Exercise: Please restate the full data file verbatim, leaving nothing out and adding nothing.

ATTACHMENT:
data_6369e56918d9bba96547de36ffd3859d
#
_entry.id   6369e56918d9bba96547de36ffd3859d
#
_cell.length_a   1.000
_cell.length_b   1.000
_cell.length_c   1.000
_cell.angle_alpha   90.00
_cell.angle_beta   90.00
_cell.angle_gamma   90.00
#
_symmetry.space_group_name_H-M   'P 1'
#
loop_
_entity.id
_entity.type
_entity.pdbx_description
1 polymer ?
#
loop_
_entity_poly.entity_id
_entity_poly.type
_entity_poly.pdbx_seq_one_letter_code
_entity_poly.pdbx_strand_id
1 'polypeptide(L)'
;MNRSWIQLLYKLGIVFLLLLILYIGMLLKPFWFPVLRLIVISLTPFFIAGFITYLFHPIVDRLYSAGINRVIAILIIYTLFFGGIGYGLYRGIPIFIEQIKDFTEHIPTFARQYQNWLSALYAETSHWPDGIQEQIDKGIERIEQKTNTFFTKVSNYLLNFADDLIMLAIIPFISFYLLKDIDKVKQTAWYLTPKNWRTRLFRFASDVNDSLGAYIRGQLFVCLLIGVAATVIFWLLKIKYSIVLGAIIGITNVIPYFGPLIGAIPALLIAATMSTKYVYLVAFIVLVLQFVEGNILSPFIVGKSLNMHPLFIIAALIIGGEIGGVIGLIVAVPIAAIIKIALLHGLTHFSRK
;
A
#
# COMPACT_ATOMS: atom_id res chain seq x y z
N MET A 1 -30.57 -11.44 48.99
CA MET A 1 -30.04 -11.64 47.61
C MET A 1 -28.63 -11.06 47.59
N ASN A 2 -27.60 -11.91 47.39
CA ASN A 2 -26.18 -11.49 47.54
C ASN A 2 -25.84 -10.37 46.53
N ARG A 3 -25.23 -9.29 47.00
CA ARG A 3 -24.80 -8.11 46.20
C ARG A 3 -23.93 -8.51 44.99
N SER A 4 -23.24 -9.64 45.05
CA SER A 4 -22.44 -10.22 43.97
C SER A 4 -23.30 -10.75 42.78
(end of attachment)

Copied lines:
data_6369e56918d9bba96547de36ffd3859d
#
_entry.id   6369e56918d9bba96547de36ffd3859d
#
_cell.length_a   1.000
_cell.length_b   1.000
_cell.length_c   1.000
_cell.angle_alpha   90.00
_cell.angle_beta   90.00
_cell.angle_gamma   90.00
#
_symmetry.space_group_name_H-M   'P 1'
#
loop_
_entity.id
_entity.type
_entity.pdbx_description
1 polymer ?
#
loop_
_entity_poly.entity_id
_entity_poly.type
_entity_poly.pdbx_seq_one_letter_code
_entity_poly.pdbx_strand_id
1 'polypeptide(L)'
;MNRSWIQLLYKLGIVFLLLLILYIGMLLKPFWFPVLRLIVISLTPFFIAGFITYLFHPIVDRLYSAGINRVIAILIIYTLFFGGIGYGLYRGIPIFIEQIKDFTEHIPTFARQYQNWLSALYAETSHWPDGIQEQIDKGIERIEQKTNTFFTKVSNYLLNFADDLIMLAIIPFISFYLLKDIDKVKQTAWYLTPKNWRTRLFRFASDVNDSLGAYIRGQLFVCLLIGVAATVIFWLLKIKYSIVLGAIIGITNVIPYFGPLIGAIPALLIAATMSTKYVYLVAFIVLVLQFVEGNILSPFIVGKSLNMHPLFIIAALIIGGEIGGVIGLIVAVPIAAIIKIALLHGLTHFSRK
;
A
#
# COMPACT_ATOMS: atom_id res chain seq x y z
N MET A 1 -30.57 -11.44 48.99
CA MET A 1 -30.04 -11.64 47.61
C MET A 1 -28.63 -11.06 47.59
N ASN A 2 -27.60 -11.91 47.39
CA ASN A 2 -26.18 -11.49 47.54
C ASN A 2 -25.84 -10.37 46.53
N ARG A 3 -25.23 -9.29 47.00
CA ARG A 3 -24.80 -8.11 46.20
C ARG A 3 -23.93 -8.51 44.99
N SER A 4 -23.24 -9.64 45.05
CA SER A 4 -22.44 -10.22 43.97
C SER A 4 -23.30 -10.75 42.78